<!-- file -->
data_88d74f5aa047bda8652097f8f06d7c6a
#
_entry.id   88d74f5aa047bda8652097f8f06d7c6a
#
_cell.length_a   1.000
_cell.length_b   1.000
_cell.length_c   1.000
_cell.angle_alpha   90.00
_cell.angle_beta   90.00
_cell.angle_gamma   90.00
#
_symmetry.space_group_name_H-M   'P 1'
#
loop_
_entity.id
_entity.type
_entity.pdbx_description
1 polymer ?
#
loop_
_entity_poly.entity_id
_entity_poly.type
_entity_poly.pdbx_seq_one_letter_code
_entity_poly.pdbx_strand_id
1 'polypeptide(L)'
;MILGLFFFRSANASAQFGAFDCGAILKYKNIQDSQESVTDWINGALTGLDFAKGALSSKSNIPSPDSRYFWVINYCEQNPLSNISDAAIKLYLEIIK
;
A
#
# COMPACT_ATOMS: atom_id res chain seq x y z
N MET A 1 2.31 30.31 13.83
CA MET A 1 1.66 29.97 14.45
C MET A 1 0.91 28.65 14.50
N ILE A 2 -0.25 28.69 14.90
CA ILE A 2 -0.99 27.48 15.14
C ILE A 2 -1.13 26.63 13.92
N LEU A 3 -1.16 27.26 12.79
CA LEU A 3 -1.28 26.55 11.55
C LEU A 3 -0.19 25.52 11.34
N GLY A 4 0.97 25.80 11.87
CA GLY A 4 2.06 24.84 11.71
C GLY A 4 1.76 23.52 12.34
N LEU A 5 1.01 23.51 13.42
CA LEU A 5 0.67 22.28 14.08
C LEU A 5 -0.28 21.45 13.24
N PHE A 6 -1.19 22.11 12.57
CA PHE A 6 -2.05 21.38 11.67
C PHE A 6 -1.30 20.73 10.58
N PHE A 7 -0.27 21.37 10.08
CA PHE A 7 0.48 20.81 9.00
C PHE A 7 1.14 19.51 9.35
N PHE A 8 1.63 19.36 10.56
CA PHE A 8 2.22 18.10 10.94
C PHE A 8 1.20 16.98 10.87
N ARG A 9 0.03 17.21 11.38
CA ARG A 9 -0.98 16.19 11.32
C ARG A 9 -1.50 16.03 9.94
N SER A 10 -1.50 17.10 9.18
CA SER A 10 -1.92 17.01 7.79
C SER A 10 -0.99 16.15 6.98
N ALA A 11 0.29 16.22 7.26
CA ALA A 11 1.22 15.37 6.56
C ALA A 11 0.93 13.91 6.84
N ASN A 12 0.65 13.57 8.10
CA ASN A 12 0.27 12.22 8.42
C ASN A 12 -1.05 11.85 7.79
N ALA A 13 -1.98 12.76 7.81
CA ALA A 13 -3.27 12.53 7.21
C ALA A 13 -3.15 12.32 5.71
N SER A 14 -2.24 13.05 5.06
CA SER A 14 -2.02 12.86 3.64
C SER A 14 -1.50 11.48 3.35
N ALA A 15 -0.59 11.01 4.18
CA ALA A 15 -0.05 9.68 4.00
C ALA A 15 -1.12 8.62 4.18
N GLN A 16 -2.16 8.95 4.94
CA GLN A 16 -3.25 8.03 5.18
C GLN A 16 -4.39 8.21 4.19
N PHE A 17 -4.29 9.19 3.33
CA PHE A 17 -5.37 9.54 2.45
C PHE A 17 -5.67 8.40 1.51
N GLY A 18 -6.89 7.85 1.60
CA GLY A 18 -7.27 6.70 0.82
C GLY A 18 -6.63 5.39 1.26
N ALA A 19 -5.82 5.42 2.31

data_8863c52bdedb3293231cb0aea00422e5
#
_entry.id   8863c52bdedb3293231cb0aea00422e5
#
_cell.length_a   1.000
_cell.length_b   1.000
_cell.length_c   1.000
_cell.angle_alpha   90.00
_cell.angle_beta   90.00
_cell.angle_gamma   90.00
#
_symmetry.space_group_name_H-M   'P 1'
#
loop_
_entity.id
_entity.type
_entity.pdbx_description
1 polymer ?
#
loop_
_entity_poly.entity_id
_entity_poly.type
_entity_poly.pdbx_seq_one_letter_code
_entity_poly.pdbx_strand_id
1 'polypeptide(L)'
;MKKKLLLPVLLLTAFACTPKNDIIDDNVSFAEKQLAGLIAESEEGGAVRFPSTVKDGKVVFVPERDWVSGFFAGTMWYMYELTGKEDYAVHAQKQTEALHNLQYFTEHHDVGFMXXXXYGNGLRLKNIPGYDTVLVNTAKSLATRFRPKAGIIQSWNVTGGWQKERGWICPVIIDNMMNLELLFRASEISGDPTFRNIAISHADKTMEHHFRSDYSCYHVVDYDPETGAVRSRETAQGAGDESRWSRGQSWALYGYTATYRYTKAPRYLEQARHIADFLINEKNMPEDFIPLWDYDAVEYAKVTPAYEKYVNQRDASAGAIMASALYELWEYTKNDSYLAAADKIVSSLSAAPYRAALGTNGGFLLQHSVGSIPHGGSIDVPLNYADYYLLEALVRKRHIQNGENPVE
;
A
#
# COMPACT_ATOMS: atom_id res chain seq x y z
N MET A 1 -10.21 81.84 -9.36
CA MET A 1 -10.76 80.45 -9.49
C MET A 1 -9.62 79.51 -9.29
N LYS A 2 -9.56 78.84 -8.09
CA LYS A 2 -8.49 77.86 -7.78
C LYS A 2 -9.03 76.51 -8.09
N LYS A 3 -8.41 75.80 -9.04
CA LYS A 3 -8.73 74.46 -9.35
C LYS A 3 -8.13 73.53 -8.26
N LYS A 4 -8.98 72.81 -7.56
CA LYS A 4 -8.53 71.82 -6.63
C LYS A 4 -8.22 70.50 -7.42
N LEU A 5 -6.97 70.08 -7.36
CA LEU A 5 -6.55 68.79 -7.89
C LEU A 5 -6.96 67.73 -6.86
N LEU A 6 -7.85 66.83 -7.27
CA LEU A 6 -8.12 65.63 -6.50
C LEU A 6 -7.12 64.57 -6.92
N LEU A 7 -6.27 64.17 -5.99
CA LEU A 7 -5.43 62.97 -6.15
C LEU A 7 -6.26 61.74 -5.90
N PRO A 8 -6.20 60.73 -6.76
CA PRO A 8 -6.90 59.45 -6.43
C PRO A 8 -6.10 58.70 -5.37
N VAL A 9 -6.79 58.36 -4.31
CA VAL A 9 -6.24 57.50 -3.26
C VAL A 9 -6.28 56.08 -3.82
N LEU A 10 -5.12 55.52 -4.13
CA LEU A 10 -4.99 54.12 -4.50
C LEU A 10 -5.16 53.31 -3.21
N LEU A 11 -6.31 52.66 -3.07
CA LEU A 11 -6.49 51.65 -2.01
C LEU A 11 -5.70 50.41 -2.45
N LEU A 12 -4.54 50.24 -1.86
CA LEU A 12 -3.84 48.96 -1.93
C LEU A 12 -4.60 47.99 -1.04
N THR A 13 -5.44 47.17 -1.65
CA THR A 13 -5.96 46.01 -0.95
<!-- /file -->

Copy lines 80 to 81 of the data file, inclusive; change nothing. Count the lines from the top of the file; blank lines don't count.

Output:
CA PHE A 17 -5.37 9.54 2.45
C PHE A 17 -5.67 8.40 1.51